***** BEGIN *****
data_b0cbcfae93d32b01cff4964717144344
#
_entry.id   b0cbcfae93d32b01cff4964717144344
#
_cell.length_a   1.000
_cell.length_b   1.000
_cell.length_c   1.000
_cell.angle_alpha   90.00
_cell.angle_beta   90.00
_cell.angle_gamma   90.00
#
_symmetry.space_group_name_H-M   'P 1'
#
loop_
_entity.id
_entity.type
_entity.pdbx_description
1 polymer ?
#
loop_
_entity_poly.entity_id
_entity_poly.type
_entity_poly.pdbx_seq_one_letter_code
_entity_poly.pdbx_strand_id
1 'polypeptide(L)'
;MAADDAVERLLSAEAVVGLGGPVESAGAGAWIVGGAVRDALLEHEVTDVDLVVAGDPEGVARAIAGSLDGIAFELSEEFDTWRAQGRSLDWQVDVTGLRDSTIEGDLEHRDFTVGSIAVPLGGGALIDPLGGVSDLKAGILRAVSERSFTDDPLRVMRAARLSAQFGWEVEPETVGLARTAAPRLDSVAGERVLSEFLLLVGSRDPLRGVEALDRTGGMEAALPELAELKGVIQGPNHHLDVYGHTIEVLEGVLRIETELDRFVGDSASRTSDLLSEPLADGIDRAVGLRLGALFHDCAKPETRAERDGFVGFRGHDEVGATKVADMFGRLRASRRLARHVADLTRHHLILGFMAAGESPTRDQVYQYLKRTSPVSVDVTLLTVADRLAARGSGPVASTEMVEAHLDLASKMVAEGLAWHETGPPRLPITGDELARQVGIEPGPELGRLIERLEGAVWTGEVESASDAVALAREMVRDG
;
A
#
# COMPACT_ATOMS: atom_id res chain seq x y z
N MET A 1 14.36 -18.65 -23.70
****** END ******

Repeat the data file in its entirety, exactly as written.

data_b0cbcfae93d32b01cff4964717144344
#
_entry.id   b0cbcfae93d32b01cff4964717144344
#
_cell.length_a   1.000
_cell.length_b   1.000
_cell.length_c   1.000
_cell.angle_alpha   90.00
_cell.angle_beta   90.00
_cell.angle_gamma   90.00
#
_symmetry.space_group_name_H-M   'P 1'
#
loop_
_entity.id
_entity.type
_entity.pdbx_description
1 polymer ?
#
loop_
_entity_poly.entity_id
_entity_poly.type
_entity_poly.pdbx_seq_one_letter_code
_entity_poly.pdbx_strand_id
1 'polypeptide(L)'
;MAADDAVERLLSAEAVVGLGGPVESAGAGAWIVGGAVRDALLEHEVTDVDLVVAGDPEGVARAIAGSLDGIAFELSEEFDTWRAQGRSLDWQVDVTGLRDSTIEGDLEHRDFTVGSIAVPLGGGALIDPLGGVSDLKAGILRAVSERSFTDDPLRVMRAARLSAQFGWEVEPETVGLARTAAPRLDSVAGERVLSEFLLLVGSRDPLRGVEALDRTGGMEAALPELAELKGVIQGPNHHLDVYGHTIEVLEGVLRIETELDRFVGDSASRTSDLLSEPLADGIDRAVGLRLGALFHDCAKPETRAERDGFVGFRGHDEVGATKVADMFGRLRASRRLARHVADLTRHHLILGFMAAGESPTRDQVYQYLKRTSPVSVDVTLLTVADRLAARGSGPVASTEMVEAHLDLASKMVAEGLAWHETGPPRLPITGDELARQVGIEPGPELGRLIERLEGAVWTGEVESASDAVALAREMVRDG
;
A
#
# COMPACT_ATOMS: atom_id res chain seq x y z
N MET A 1 14.36 -18.65 -23.70